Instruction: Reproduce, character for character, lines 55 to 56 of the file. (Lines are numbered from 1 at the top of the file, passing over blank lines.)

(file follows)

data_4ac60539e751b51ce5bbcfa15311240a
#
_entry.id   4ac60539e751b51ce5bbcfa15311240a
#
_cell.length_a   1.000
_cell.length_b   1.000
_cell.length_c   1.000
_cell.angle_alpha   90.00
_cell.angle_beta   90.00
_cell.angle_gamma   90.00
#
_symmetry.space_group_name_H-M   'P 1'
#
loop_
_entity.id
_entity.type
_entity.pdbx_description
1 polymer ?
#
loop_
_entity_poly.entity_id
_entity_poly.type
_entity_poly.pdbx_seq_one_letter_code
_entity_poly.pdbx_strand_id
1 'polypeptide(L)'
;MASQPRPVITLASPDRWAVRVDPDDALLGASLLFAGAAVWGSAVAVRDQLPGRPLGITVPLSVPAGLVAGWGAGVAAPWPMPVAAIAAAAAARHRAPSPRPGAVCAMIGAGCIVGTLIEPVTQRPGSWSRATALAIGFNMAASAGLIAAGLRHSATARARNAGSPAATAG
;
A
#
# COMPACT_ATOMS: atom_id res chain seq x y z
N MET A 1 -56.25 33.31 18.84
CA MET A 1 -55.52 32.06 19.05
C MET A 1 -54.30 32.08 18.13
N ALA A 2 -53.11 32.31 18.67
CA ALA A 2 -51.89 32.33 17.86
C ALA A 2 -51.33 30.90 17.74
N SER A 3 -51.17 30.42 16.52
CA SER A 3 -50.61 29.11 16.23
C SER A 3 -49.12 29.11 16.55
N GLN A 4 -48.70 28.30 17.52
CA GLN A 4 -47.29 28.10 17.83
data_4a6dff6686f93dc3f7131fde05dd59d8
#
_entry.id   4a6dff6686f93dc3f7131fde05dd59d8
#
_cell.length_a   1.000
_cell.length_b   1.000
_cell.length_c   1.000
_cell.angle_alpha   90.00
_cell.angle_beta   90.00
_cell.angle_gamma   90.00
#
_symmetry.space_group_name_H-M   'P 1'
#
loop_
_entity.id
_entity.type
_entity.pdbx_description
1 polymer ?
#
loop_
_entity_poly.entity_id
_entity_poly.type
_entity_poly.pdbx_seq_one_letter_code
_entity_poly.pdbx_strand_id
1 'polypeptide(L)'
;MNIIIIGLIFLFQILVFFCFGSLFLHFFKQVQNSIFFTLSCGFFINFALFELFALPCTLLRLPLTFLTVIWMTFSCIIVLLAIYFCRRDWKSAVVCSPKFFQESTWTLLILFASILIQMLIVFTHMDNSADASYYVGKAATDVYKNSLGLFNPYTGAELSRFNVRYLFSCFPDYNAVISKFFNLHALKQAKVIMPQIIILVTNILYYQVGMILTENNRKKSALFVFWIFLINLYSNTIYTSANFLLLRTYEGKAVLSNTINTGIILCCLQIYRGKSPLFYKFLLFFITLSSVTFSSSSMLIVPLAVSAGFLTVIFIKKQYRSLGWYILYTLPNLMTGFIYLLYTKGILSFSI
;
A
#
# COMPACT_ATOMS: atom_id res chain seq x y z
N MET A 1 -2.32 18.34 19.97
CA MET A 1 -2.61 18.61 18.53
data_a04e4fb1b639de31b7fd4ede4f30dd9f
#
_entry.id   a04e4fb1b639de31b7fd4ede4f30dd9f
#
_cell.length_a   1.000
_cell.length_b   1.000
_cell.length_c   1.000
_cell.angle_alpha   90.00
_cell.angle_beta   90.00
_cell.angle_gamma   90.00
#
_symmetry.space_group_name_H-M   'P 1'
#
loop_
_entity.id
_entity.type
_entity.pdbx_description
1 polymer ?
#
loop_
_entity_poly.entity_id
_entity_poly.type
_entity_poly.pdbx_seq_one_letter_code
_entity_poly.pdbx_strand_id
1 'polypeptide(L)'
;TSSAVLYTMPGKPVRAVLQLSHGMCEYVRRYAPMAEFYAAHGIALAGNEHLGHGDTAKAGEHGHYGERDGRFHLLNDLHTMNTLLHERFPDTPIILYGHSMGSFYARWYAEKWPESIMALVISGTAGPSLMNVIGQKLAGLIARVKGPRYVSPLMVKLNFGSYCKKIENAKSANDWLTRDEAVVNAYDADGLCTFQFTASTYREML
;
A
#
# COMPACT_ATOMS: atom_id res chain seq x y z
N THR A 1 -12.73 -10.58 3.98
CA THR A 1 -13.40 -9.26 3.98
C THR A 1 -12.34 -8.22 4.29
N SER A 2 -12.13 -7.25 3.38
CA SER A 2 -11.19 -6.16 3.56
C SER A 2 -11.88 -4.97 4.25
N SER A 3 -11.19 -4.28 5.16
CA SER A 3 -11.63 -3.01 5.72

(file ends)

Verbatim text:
loop_
_entity.id